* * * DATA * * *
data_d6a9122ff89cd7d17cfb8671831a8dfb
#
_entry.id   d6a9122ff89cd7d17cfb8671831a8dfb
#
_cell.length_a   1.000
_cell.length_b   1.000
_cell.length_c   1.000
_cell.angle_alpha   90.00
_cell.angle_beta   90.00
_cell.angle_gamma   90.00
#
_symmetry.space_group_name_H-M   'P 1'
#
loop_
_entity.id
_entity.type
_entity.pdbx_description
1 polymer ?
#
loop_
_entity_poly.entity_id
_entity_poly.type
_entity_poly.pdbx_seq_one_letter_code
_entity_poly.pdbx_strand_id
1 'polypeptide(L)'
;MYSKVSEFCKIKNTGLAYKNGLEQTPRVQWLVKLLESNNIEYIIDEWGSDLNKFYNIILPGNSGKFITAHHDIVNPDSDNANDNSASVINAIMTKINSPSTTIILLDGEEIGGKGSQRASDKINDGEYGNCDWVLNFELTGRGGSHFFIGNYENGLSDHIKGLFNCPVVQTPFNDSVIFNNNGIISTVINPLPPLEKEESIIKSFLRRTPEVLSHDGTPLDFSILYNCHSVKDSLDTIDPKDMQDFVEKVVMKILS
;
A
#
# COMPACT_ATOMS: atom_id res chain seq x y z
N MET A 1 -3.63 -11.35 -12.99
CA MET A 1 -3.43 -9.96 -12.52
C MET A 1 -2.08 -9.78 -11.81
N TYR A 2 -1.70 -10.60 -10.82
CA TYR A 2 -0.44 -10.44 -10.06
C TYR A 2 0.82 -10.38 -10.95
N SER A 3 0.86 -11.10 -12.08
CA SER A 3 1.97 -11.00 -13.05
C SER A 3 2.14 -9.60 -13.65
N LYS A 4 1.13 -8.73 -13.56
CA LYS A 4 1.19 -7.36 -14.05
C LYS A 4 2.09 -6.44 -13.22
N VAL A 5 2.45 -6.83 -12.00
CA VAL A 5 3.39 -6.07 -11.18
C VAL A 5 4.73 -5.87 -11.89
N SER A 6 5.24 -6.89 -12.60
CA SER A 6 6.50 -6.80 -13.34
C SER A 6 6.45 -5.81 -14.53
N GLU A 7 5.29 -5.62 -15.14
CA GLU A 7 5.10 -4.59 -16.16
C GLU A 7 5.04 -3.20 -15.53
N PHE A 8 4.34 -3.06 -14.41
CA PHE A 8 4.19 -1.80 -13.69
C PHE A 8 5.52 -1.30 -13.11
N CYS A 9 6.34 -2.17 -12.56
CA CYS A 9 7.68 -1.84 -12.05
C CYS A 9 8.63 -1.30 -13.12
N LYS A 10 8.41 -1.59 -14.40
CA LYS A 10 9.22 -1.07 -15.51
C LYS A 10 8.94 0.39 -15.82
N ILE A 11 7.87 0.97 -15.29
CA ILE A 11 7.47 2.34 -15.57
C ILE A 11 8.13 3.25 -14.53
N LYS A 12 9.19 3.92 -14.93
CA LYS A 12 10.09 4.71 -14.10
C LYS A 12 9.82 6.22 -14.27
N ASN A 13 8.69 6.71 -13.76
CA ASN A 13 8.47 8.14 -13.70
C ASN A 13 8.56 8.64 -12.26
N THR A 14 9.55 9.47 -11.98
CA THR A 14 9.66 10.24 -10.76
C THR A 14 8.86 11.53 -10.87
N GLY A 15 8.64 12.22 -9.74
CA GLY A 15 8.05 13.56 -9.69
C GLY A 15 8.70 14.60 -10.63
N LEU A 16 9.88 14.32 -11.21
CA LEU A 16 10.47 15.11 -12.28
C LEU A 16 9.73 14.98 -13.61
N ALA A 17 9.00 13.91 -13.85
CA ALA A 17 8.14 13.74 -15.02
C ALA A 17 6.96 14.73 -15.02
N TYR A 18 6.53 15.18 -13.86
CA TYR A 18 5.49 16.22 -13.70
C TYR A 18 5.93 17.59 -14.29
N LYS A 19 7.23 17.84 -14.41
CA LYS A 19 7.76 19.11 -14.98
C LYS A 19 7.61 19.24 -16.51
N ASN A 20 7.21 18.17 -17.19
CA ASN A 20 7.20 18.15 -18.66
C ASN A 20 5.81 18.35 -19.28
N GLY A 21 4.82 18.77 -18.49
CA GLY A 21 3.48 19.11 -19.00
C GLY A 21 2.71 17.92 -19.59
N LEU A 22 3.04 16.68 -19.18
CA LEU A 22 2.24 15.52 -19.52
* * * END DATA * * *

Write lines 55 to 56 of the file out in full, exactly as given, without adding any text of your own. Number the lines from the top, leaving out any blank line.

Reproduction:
N CYS A 9 6.34 -2.17 -12.56
CA CYS A 9 7.68 -1.84 -12.05